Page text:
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Iguanasan
09-08-2009, 08:09 PM
Ok. Here's something I saw on the 'net and rather than just post a link I decided to try it myself. Here are the directions:

1) Sit comfortably back from the screen (no need to stick your face in the monitor)

2) Cross your eyes so that the 2 photos become 4 then slowly cross/uncross your eyes until the two images in the middle become a single image and overlap

3) Voila! 3D! Enjoy.

4319

tomorrowstreasures
09-08-2009, 08:40 PM
That reminds me of the old stereoscope my Gram had back in the early 1900s. Thanks for sharing!

kat
09-08-2009, 08:54 PM
I can't do it :(

Iguanasan
09-08-2009, 09:11 PM
Maybe the original article will help...

http://digital-photography-school.com/9-crazy-cross-eye-3d-photography-images-and-how-to-make-them

AntZ
09-08-2009, 09:44 PM
Wow. After some trial and error I got it to work. You sort of end up with 3 images, but only looking at the middle 1.

Did you take these IG?

Barefoot
09-08-2009, 10:08 PM
I saw an article on this maybe a year or so ago and mentioned it here a few months back, but never created one to show. Yours works just fine for me, but then I've never had any trouble with stereograms. Good job Iggy.

Iguanasan
09-08-2009, 10:09 PM
Exactly! They're kinda cool. The two above (in this thread) are mine. The ones on the other end of the link, of course, are not. I do plan to try a few more as I find more time to shoot.

To take the the shot turn the camera vertical. Stand with weight on left leg and take shot A then shift weight to right leg and take shot B -- try to avoid up/down motion with the camera and keep the centre point of the shot in the centre.

Now, when you get back to your "darkroom" reverse the shots so display them like this: Shot B | Shot A

Mad Aussie
09-08-2009, 10:26 PM
Theres various techniques for this sort of thing. I played with it a couple of years back but soon dropped it as a gimick. Too much work for the viewer and too many people who can't see the result properly anyway.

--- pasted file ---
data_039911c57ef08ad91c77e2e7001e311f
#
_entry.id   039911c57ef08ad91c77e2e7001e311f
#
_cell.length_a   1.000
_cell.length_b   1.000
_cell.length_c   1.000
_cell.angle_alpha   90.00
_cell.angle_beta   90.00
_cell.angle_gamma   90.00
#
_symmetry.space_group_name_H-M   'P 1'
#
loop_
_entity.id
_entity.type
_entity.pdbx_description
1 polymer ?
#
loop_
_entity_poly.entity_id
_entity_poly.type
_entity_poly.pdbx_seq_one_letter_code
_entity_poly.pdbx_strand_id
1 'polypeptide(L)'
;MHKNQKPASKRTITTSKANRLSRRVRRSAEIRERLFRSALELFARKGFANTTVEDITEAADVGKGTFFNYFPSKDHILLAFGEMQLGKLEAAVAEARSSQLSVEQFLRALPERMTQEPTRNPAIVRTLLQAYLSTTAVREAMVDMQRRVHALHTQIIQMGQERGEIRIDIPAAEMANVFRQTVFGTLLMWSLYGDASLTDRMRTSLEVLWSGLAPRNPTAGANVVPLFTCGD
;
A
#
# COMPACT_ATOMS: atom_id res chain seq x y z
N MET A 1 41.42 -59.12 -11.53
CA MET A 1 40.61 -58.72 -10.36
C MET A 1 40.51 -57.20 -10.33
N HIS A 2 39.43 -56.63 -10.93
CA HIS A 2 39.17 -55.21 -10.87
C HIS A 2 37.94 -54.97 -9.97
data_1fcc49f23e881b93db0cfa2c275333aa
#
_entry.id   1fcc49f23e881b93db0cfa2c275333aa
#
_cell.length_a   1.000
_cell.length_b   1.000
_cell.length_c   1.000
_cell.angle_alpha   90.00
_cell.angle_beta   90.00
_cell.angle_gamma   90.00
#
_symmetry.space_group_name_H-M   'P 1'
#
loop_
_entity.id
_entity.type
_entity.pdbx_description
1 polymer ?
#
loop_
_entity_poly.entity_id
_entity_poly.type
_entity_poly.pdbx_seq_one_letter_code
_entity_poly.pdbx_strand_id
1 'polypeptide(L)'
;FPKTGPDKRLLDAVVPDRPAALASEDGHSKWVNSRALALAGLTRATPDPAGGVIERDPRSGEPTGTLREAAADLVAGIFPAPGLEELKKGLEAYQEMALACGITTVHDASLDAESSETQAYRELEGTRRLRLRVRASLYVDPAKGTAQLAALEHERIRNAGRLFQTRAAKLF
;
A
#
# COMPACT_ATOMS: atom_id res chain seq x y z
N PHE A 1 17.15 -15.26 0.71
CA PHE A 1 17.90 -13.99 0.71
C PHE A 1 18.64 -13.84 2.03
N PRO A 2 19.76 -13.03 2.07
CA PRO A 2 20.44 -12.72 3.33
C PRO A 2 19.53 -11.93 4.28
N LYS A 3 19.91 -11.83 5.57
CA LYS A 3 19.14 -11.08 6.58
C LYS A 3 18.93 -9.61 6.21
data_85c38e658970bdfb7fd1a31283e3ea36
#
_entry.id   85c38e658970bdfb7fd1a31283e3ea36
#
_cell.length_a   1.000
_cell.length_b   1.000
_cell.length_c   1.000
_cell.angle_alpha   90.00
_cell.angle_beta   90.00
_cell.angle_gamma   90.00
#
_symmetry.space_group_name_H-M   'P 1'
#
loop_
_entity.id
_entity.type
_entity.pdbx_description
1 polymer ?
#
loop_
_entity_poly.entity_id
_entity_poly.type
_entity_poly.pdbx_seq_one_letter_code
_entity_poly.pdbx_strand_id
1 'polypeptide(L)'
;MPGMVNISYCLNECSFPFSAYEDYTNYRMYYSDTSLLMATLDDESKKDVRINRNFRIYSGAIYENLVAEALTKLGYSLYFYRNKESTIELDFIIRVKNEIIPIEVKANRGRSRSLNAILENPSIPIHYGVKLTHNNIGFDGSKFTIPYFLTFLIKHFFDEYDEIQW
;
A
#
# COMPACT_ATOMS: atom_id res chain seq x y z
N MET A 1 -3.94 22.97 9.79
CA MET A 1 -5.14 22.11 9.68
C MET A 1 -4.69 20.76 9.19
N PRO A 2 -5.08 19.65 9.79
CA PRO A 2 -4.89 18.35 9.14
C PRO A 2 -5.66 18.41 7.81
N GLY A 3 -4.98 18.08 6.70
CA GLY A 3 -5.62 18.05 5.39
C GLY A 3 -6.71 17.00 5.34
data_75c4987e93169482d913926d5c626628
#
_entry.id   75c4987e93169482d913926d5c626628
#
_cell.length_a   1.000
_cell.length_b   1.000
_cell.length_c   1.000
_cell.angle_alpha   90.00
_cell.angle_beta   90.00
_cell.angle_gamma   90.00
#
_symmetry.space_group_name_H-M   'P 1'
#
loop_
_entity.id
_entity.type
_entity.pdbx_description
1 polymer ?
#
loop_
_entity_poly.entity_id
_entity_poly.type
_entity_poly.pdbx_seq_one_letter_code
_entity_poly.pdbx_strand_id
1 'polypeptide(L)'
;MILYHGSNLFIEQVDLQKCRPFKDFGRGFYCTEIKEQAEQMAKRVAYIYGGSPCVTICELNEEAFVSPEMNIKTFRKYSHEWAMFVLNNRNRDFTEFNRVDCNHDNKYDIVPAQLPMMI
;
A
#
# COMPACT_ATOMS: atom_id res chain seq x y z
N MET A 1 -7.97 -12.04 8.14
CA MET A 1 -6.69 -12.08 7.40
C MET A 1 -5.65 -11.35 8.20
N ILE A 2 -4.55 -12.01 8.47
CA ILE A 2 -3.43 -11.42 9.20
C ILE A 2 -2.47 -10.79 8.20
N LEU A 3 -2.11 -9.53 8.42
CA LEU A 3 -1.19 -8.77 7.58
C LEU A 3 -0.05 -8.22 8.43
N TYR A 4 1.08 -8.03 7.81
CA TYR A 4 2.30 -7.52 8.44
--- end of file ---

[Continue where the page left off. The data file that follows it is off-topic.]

My daughters ex-boyfriends father introduced me to it originally. He had duel Canon 400D's set up on a single bracket and wired to fire together. This created the two slightly off axis shots needed to create the effect. Then it was put through some software for the job to create a single image to view as opposed to trying to combine two images as above. I found it easier myself but in the end the quality of the photo never seemed to be anything to rave about. The attraction was obvious 3D effect.

casil403
09-08-2009, 11:28 PM
I can't do it either...I have double vision issues so I can never really see stuff like this...my eyes don't work that way.... true!: headslap:
LOL...and no MA it's not from the drink!!!! :D

Mad Aussie
09-08-2009, 11:35 PM
I can't do it either...I have double vision issues so I can never really see stuff like this...my eyes don't work that way.... true!: headslap:
LOL...and no MA it's not from the drink!!!! :D
;) Your secrets safe with me.

JAS_Photo
09-09-2009, 02:35 AM
Acadie posted this link awhile ago.

http://www.tvo.org/TVOsites/WebObjects/TvoMicrosite.woa?photographycontact

Check out the movie Daddy Tran: A life in 3-D. It is quite interesting. The guy was the owner of Vintage Visuals in Calgary but later in life his hobby became taking these 3-D images with two rigged up Hasselbads. It is quite interesting and our Calgary members most likely either know him or know of him.

Mick O'Tighe
09-09-2009, 02:36 PM
wow, it took me a minute to get the hang of it but once I did, that's very cool. Gimmicky, sure, but cool nonetheless. I'll have to give that a try.

Sony claims they are releasing a 3D capable television set in 2010, no glasses required... so someday we might all be taking 3D shots to view on our tv's and monitors! Who knows, these shots might be able to be converted to whatever 3D format those displays use in the future.